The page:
Alan: From the outset, I established that Birdsong would be a forum for my music. Greg and Darleen would have substantial input, but final decisions would be mine. That puts a lot of pressure on me to generate material and ideas, but it also dramatically reduces inter-band tensions as the roles and ground rules are really clear. In past projects, so much energy was wasted on claiming territory and decision-making power. It can be nearly impossible for a group of individuals to wholly subscribe to a singular vision. In Birdsong, neither Greg nor Darleen have to believe completely with everything we do (though I do). For example, there are songs that Greg would probably rather not play, and Darleen may disagree with an arrangement direction, or a final mix. But they don’t have to be 100 percent invested in every aspect to be 100 percent invested in most of what we do. In short, Birdsong is by far the least tense musical collaboration I’ve ever experienced.
Darleen: As producer or engineer, I spent all of my time listening or engaged with gear, and little time actually playing or singing. Now I get to play, which is the joy of it, and also a huge challenge way outside my comfort zone.
Noise: Darleen, you became a highly touted folk producer, yet you’ve ceded that role to Alan. Is it because it’s his overall vision and do you help at all?
Darleen: I have hearing loss and no longer trust my ears to make sonic assessment. Musically and lyrically, the old production muscle is intact, but I see my role as supporting Alan’s vision, and encouraging him to go for it. I trust his talent and skill. I try to help by keeping my opinionated self on hiatus, especially in the nascent stages of a song.
Noise: Your output seems to be a continuous exercise in shaping atmospheric art-folk or chamber-rock. The delicacy that pervades your music must demand constant dedication. How does it come about – through the initial songwriting or the arrangements?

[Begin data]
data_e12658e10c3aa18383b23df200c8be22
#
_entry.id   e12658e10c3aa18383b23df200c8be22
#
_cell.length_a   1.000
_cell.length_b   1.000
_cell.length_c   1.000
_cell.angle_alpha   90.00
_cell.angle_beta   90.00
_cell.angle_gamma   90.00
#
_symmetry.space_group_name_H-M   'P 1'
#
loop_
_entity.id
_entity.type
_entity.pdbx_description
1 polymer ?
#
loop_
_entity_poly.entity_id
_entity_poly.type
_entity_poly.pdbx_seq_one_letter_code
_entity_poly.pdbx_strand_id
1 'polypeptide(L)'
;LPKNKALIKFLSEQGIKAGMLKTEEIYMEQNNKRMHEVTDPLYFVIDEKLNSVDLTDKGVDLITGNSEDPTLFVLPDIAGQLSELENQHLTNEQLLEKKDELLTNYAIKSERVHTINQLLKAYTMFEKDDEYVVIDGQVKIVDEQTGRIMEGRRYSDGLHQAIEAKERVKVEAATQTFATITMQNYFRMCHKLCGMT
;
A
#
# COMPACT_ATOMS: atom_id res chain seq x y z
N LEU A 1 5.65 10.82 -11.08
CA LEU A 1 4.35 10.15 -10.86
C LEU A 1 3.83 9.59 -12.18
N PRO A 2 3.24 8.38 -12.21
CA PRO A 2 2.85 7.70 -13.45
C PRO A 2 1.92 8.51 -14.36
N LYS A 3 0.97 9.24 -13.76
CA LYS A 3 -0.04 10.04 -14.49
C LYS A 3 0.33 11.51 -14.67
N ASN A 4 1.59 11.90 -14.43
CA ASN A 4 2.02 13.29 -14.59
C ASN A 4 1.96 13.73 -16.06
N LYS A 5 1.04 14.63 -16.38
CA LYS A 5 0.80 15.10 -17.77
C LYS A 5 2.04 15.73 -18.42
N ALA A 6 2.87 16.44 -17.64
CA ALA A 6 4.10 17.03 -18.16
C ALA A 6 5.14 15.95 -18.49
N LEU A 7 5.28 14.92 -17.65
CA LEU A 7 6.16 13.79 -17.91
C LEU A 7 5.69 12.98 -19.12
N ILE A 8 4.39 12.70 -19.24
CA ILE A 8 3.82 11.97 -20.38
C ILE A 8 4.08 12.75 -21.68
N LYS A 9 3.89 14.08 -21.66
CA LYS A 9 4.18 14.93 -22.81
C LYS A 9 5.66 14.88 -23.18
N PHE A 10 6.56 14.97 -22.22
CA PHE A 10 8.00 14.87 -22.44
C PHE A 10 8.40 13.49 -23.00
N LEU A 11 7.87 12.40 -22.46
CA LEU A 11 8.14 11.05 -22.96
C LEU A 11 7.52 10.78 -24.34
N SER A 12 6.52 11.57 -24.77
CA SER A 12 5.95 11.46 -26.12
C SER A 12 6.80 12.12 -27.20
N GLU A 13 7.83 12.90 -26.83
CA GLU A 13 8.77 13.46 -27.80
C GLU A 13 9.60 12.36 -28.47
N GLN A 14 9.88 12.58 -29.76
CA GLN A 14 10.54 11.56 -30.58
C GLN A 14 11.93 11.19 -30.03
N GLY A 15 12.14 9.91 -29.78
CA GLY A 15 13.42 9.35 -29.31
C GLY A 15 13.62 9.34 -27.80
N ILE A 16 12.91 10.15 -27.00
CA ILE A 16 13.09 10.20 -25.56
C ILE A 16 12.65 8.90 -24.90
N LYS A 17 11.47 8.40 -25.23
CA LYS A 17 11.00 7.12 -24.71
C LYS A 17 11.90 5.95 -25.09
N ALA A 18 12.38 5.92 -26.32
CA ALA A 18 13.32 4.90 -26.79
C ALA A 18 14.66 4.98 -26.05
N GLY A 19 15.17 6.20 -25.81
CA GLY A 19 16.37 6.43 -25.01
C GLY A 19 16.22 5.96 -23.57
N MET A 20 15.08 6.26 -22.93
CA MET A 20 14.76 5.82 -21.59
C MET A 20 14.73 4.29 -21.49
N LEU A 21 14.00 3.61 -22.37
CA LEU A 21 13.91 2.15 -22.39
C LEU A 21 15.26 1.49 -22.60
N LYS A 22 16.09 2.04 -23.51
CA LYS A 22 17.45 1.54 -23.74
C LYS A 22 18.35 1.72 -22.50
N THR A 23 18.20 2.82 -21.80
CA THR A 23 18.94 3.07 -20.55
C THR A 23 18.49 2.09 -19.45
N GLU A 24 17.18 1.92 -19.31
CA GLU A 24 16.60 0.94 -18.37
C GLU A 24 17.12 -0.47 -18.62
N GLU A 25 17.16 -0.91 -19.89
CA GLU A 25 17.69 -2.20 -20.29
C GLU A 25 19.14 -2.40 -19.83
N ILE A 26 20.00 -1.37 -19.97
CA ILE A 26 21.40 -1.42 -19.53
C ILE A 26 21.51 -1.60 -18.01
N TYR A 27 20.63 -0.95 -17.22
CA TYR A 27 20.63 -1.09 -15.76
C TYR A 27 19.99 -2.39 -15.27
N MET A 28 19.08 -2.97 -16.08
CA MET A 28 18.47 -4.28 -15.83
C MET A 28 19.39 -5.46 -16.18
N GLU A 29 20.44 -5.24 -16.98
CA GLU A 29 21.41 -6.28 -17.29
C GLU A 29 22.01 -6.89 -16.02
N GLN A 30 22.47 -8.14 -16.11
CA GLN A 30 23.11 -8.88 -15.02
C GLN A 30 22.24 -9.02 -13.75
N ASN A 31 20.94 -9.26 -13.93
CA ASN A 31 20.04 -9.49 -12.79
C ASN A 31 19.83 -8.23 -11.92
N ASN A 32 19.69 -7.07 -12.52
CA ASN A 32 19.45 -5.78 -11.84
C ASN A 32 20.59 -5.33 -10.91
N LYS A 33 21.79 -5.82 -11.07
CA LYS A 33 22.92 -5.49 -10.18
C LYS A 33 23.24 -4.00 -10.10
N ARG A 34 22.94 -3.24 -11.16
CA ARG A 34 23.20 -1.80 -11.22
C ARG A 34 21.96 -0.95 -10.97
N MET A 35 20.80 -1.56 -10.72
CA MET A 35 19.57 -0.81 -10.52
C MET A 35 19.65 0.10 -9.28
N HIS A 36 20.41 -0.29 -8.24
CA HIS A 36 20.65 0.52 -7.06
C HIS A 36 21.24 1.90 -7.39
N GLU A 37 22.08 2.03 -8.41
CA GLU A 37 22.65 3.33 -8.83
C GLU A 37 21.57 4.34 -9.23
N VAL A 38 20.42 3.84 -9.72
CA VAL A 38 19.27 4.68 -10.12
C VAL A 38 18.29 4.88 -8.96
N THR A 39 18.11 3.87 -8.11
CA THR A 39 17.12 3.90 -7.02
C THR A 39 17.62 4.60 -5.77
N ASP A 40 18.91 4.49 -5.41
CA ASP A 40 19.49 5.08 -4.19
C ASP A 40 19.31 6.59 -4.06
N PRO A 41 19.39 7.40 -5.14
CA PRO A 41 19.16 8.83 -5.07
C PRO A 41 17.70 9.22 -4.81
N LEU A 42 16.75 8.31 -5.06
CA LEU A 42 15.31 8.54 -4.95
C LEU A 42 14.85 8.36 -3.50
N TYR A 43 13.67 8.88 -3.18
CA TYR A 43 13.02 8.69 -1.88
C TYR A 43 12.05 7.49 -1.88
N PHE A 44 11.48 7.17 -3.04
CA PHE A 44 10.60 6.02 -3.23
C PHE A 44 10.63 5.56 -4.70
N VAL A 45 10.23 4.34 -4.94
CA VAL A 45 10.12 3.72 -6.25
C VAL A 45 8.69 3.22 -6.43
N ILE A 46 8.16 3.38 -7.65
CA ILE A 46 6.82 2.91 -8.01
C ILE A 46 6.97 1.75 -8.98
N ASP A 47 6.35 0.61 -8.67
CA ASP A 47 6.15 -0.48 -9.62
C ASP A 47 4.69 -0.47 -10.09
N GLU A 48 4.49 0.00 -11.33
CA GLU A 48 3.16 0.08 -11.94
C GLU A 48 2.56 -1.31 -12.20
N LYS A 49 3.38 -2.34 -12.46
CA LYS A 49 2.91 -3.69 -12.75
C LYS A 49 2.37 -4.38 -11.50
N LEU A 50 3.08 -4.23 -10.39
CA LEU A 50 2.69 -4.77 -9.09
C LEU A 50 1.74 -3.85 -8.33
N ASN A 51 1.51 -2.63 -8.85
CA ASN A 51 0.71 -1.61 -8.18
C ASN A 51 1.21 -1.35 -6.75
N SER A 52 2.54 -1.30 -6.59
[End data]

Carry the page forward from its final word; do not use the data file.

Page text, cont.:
Alan: Some of it comes from a rhetorical question Frank Zappa once posed – “Must we rock?” I’m not opposed to “rocking,” and some of the music I have made in the past came from a desire to “rock.” Now, I see that kind of energy as one of many possible directions to take. I feel that it can often be more audacious to risk being vulnerable rather than to put on a display of bluster. The attention to detail then emerges as an opportunity to explore sound and texture, but not as a challenge. I sometimes see Birdsong related to the motivations behind experimental noise music, wherein the importance of sound plays in radically different timbres and textures. I think much of the music I write now has that delicacy built in since I’ve seen I can perform solo with just voice and an acoustic guitar. No drummer in the band means that kind of energy isn’t intrinsic to the formation of a musical idea. Obviously, we also use drums in a lot of our music because the music is allowed to dictate which direction to go, rather than having to fit a specific instrumental form. Think how great it would be to work with a drummer/percussionist at the formative stages since the music would shift towards something more rhythmically grounded, as well as being more energetic or dynamic. At the same time, I haven’t yet exhausted my curiosity about acoustic instruments, or carefully honed electronic textures. Perhaps, the main point is that we’re all too old to sustain dreams of rock stardom and that is such a liberating place to be. Just create the music that happens to come to you, without steering in a direction to fit the stage, or the radio. I write a lot of music that leans heavily on string orchestras. That’s not something that’s really economically viable in terms of constant presentation. But being free to imagine what would be fun to do, rather than what one would take out on the road, allows for pretty much any idea to become a real possibility, if only for the time it takes to make a recording.